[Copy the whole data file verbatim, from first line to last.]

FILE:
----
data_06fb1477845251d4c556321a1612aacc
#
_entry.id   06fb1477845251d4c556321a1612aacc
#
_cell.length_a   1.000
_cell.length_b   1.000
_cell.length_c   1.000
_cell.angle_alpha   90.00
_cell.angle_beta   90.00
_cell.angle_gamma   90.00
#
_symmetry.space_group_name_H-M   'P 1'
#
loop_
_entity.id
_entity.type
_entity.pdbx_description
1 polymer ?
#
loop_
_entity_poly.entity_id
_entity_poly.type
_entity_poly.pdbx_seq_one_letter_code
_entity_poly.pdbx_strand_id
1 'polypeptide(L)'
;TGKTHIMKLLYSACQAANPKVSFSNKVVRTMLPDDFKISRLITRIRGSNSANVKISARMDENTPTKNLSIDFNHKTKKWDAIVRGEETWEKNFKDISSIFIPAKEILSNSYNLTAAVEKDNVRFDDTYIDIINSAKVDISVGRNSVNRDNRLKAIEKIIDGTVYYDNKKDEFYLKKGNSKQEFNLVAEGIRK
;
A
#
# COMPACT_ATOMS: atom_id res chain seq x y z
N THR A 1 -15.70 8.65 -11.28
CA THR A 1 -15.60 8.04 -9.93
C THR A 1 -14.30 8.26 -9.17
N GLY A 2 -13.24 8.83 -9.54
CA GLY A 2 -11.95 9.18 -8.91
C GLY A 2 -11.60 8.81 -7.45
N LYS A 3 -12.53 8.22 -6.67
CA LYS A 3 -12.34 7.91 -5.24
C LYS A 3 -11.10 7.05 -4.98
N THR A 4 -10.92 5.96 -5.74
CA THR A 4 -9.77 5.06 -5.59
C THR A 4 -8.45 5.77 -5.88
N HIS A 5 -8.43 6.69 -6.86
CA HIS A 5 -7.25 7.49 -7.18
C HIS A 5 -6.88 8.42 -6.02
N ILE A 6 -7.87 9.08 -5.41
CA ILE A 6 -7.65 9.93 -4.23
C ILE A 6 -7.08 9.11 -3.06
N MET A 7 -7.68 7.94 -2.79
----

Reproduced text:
data_06fb1477845251d4c556321a1612aacc
#
_entry.id   06fb1477845251d4c556321a1612aacc
#
_cell.length_a   1.000
_cell.length_b   1.000
_cell.length_c   1.000
_cell.angle_alpha   90.00
_cell.angle_beta   90.00
_cell.angle_gamma   90.00
#
_symmetry.space_group_name_H-M   'P 1'
#
loop_
_entity.id
_entity.type
_entity.pdbx_description
1 polymer ?
#
loop_
_entity_poly.entity_id
_entity_poly.type
_entity_poly.pdbx_seq_one_letter_code
_entity_poly.pdbx_strand_id
1 'polypeptide(L)'
;TGKTHIMKLLYSACQAANPKVSFSNKVVRTMLPDDFKISRLITRIRGSNSANVKISARMDENTPTKNLSIDFNHKTKKWDAIVRGEETWEKNFKDISSIFIPAKEILSNSYNLTAAVEKDNVRFDDTYIDIINSAKVDISVGRNSVNRDNRLKAIEKIIDGTVYYDNKKDEFYLKKGNSKQEFNLVAEGIRK
;
A
#
# COMPACT_ATOMS: atom_id res chain seq x y z
N THR A 1 -15.70 8.65 -11.28
CA THR A 1 -15.60 8.04 -9.93
C THR A 1 -14.30 8.26 -9.17
N GLY A 2 -13.24 8.83 -9.54
CA GLY A 2 -11.95 9.18 -8.91
C GLY A 2 -11.60 8.81 -7.45
N LYS A 3 -12.53 8.22 -6.67
CA LYS A 3 -12.34 7.91 -5.24
C LYS A 3 -11.10 7.05 -4.98
N THR A 4 -10.92 5.96 -5.74
CA THR A 4 -9.77 5.06 -5.59
C THR A 4 -8.45 5.77 -5.88
N HIS A 5 -8.43 6.69 -6.86
CA HIS A 5 -7.25 7.49 -7.18
C HIS A 5 -6.88 8.42 -6.02
N ILE A 6 -7.87 9.08 -5.41
CA ILE A 6 -7.65 9.93 -4.23
C ILE A 6 -7.08 9.11 -3.06
N MET A 7 -7.68 7.94 -2.79